3. Recycling problems can increase issues such as plagiarism and cheating because current students may find it easier to obtain work submitted in prior years and either submit it as their own or modify it to become their own work. Either way, using a new problem helps to maintain a more level playing field in the classroom and reduces opportunities to cheat or plagiarize.

  4. See generally Bannai, Enquist, Maier & McClellan, supra note 1; Leonore F. Carpenter & Bonny Tavares, Learning by Accident, Learning by Design: Thinking About the Production of Substantive Knowledge in the LRW Classroom, 88 UMKC L. Rev. 39 (2019); Gail Anne Kintzer, Maureen Straub Kordesh & C. Ann Sheehan, Rule Based Legal Writing Problems: A Pedagogical Approach, 3 Legal Writing 143 (1997); Grace Tonner & Diana Pratt, Selecting and Designing Effective Legal Writing Problems, 3 Legal Writing 163 (1997). The Bannai et al., article does lay out a process for problem design, but it only provides abstract characteristics that professors should keep in mind without guiding them on why these are important, how they influence decisions, and what ultimately influences the final design of the problem. See Bannai, Enquist, Maier & McClellan, supra note 1. Kintzer et al., share their experiences with very specific problems using certain legal doctrines, but they do not explain how they created the problems. See Kintzer, Kordesh & Sheehan, supra.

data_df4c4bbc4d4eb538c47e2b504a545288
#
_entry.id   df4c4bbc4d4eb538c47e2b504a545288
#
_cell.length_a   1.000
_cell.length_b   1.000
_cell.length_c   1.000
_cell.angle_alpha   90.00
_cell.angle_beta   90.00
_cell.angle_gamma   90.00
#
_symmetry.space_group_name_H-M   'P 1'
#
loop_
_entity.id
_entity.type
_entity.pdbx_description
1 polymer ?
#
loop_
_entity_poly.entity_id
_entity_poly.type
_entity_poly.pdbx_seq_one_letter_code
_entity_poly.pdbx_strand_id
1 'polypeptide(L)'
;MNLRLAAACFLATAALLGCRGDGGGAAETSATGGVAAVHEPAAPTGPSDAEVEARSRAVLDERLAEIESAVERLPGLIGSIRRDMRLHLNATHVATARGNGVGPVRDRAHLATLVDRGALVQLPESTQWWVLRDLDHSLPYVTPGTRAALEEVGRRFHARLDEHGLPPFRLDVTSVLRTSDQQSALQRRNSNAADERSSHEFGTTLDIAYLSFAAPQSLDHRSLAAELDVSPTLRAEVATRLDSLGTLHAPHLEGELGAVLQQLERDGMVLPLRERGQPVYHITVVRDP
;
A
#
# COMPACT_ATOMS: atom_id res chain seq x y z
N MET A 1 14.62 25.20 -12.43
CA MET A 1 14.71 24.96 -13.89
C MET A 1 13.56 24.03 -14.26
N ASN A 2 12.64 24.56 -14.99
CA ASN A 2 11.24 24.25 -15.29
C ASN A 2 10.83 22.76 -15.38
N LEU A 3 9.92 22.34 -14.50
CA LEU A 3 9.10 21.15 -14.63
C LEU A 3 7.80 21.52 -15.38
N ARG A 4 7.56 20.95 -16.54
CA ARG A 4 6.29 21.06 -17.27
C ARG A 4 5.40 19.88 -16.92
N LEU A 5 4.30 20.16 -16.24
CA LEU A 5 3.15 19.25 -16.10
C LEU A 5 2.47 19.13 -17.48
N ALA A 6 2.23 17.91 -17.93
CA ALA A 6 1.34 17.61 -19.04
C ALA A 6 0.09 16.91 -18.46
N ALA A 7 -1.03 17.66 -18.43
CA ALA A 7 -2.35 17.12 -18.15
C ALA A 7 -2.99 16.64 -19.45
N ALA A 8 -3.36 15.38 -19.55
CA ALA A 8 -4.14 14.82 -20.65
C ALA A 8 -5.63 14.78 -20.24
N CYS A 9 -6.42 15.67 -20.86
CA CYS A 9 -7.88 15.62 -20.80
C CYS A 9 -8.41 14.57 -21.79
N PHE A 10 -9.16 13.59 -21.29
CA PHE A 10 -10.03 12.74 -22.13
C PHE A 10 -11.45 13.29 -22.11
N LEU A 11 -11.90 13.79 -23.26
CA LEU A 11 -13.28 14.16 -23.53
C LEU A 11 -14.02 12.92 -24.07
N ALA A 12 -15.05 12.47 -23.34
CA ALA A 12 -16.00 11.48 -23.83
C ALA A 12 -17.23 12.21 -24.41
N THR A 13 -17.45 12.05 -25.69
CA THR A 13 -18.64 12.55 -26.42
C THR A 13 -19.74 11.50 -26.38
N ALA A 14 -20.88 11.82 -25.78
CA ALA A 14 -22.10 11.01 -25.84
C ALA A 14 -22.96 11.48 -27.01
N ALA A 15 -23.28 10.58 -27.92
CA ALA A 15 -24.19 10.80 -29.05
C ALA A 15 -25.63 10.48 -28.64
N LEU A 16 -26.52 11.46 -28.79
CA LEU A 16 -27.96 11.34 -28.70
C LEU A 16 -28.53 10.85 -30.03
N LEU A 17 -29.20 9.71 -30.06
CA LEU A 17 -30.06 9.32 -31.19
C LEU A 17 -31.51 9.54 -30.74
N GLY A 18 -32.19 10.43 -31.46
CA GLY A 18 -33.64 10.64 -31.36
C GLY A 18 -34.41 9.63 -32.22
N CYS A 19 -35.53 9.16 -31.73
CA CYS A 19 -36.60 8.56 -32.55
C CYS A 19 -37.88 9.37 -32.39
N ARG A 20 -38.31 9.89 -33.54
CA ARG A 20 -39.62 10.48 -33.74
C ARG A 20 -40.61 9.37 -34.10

5. Supra note 4; infra notes 12–13.

  6. “In an emerging area like legal writing, even those who teach legal writing may not share a common language.” Terrill Pollman, Building a Tower of Babel or Building a Discipline—Talking about Legal Writing, 85 Marquette L. Rev. 887, 889 (2002).

  7. As used here, jargon means “the language of a profession . . . created specifically for use in the workplace.” Id. at 888 (internal quotes omitted).

  8. This non-exhaustive list identifies just some of the legal writing texts currently on the market: Jill Barton & Rachel H. Smith, The Handbook for the New Legal Writer (3d ed. 2023); Mary Beth Beazley & Monte Smith, Legal Writing for Legal Readers: Predictive Writing for First Year Students (3d ed. 2022); Robin Boyle-Laisure, Christine Coughlin & Sandy Patrick, Becoming a Legal Writer: A Workbook with Explanations to Develop Objective Legal Analysis and Writing Skills (2019); Charles R. Calleros & Kimberly Y.W. Holst, Legal Method and Writing (9th ed. 2022); Alexa Z. Chew & Katie Rose Guest Pryal, The Complete Legal Writer (2d ed. 2020); Linda H. Edwards & Samantha A. Moppett, Legal Writing and Analysis (6th ed. 2023); Linda Edwards & Samantha A. Moppett, Legal Writing; Process, Analysis, and Organization (8th ed. 2022); Cassandra L. Hill, D’Andra Millsap Shu & Katherine T. Vukadin, The Legal Memo: 50 Exercises for Mastery: Practice for the New Legal Writer (2021); Teri A. McMurtry-Chubb, Legal Writing in the Disciplines: A Guide to Legal Writing Mastery (2012); Richard K. Neumann, Jr., Ellie Margolis & Kathryn M. Stanchi, Legal Reasoning and Legal Writing (9th ed. 2021); Richard K. Neumann, Jr., Sheila Simon & Suzianne D. Painter-Thorne, Legal Writing (5th ed. 2023); Laurel Currie Oates, Anne M. Enquist & Jeremy Francis, The Legal Writing Handbook: Analysis, Research, and Writing (8th ed. 2021); Joan Malmud Rocklin, Robert B. Rocklin, Christine Coughlin & Sandy Patrick, An Advocate Persuades (2d ed. 2022).